A "nocturne" painting study from life. From a great class taught by artist James Martin.
"...And in the luck of night
In secret places where no other spied
I went without my sight
Without a light to guide
Except the heart that lit me from inside.
"It guided me and shone
Surer than noonday sunlight over me,
And led me to the one
Whom only I could see
Deep in a place where only we could be..."
-excerpt, St. John of the Cross*, "The Dark Night of the Soul"
*Saint John of the Cross was a Spanish friar who lived the 1500s, during the Counter-Reformation. His writings would later greatly influence Pope John Paul II.
At first glance his poem simply seems like a romantic poem, but if you read about his intended meaning behind the premise of the poem, it's really quite something.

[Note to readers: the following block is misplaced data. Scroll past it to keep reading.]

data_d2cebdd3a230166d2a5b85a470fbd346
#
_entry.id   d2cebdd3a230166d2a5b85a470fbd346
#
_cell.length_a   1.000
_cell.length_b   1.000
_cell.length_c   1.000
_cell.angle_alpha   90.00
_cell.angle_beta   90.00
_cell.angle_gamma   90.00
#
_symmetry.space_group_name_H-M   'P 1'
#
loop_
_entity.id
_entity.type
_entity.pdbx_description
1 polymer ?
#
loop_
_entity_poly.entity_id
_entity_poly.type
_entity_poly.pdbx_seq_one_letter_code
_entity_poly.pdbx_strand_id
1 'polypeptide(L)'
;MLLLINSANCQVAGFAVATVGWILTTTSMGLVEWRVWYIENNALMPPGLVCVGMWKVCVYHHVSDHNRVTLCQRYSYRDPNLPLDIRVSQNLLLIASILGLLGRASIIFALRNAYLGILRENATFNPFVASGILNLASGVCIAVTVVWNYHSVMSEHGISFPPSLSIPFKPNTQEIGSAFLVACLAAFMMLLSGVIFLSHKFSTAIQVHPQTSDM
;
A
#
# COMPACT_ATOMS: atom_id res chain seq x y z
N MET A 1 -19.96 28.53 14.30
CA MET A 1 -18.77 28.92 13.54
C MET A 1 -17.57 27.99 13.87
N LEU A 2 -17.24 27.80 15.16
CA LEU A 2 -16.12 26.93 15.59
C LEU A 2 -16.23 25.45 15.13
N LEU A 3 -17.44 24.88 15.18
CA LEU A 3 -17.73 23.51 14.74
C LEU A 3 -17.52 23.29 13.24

To sum it up, (I think?), he thinks that for people to reach 'perfection'- that is, to have a pure, free, true love of God and of others, they will have to let go of any dependency on sensible (as in, able to be sensed), gratifying feedback both in the world and in spiritual life. Because as long as a person is motivated by seeking that sort of feedback, their love will not be totally pure and true. That journey of losing hold on the sensible stuff is what he compares to the night.
"To reach satisfaction in all, desire satisfaction in nothing..."
"For contemplation is nothing else than a secret and peaceful and
loving inflow of God, which, if not hampered, fires the soul in the spirit